Coercive Management Style

Coercive Management Style
Joe Burroughs

Joe Burroughs

Many people are frustrated by uncertainty and complexity in their jobs. I use Agile principles to provide clear and simple strategies so that you can win at work!

The coercive management style can be shockingly tough but effective when used under the right circumstances. This style works best in urgent situations when action is required immediately or with underperforming team members who face being let go if they do not course correct.

The goal of this style is immediate compliance. So a manager using this style wants swift action with no questions.

Here are some characteristics of the coercive management style:

  1. Coercive managers give clear directions or orders with no desire for debate
  2. The manager monitors performance closely
  3. Managers using this style give negative corrective feedback
  4. Leaders employing this style employ a rigid structure of top-down communication
  5. This style tends to focus on and enforce rules and regulations above all else
  6. Coercive leaders tend to make decisions for their team without soliciting the team’s input
  7. These managers enforce rules and consequences for poor performance

This style may seem unnecessarily harsh but there are circumstances where this is the most effective tool in a manager’s toolbox. For example in crisis situations where minor delays can cause significant harm this style is the best choice of management style. Coercive managers also thrive in work environments where safety or regulatory protocols must be followed to the letter in order to prevent negative outcomes.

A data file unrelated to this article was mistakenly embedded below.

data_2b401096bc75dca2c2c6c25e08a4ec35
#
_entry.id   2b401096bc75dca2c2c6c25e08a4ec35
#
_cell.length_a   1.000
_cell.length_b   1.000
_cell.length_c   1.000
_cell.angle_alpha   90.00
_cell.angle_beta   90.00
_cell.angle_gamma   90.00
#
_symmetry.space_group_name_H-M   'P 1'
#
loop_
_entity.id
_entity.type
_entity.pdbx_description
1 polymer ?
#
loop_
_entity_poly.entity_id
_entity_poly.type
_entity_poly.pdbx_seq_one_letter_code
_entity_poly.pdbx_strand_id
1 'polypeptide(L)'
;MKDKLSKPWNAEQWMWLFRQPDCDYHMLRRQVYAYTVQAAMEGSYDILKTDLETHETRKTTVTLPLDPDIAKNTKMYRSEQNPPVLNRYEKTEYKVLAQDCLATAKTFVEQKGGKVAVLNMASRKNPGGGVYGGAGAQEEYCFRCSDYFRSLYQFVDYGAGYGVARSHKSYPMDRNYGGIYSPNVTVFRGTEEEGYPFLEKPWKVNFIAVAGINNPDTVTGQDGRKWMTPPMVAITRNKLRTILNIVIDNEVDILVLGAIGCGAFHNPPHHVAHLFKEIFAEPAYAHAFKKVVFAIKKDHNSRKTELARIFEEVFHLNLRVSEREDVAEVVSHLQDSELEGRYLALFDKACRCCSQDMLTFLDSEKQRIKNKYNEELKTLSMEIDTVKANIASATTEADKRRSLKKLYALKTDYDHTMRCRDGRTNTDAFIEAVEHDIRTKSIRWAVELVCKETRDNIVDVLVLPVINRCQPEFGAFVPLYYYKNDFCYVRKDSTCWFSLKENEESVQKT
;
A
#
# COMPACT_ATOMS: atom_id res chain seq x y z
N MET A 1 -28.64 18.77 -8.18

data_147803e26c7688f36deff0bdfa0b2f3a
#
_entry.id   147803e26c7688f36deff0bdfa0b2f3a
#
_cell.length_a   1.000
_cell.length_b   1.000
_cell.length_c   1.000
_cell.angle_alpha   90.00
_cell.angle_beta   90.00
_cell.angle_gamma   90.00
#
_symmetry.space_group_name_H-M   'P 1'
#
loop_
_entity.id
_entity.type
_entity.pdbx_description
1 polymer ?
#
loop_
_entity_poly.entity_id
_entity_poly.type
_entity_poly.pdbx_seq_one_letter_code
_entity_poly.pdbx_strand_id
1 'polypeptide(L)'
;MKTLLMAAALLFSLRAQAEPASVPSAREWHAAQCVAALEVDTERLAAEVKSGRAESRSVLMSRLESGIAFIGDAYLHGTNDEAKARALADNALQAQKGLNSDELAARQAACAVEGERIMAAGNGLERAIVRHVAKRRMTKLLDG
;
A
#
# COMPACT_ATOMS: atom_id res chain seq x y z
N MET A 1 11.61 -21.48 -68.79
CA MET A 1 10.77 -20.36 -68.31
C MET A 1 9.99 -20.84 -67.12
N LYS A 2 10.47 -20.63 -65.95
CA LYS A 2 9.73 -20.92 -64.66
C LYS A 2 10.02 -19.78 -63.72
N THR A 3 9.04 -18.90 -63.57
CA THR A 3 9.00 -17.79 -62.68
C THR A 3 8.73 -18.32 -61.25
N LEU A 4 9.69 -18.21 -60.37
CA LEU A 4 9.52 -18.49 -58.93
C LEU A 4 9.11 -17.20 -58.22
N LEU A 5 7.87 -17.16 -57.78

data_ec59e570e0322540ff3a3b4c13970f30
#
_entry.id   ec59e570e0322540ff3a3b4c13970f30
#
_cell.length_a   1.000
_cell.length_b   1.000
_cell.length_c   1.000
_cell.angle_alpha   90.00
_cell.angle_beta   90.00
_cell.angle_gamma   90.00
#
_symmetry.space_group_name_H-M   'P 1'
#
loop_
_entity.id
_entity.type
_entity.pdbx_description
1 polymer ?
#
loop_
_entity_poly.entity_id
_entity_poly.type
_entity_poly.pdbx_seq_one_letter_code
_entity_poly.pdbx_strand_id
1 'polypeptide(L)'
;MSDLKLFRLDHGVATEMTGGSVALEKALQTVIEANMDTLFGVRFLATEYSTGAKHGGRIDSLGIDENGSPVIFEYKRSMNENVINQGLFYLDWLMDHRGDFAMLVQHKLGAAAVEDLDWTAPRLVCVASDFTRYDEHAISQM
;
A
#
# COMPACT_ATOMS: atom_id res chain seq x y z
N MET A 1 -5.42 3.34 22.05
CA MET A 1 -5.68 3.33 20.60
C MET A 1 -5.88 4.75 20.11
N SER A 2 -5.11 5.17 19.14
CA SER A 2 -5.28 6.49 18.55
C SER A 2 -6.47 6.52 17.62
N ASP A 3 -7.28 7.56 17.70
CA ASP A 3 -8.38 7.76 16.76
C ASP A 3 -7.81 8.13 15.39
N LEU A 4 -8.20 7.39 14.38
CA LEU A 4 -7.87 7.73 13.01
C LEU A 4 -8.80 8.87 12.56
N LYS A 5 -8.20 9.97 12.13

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This management profile is often useful to turn around poor performing departments or for short-term training in the areas of safety, risk, security, governance, and compliance. Short-term use of this style by seasoned leaders can increase productivity, improve safety, reduce deviation from policy, improve rule enforcement, and leap smaller team projects forward quickly.

The downsides of this managerial style is that it doesn’t work long-term and it does not inspire loyalty. This type of leadership is best used sparingly and with carefully considered reasoning. Just like a hammer in a mechanic’s box of tools, there are occasions were it is the perfect tool but it can also do significant damage if used improperly.

The coercive management style is one more tool for your management toolbox!

Cheers,
Joe

Cheers,

Joe Burroughs

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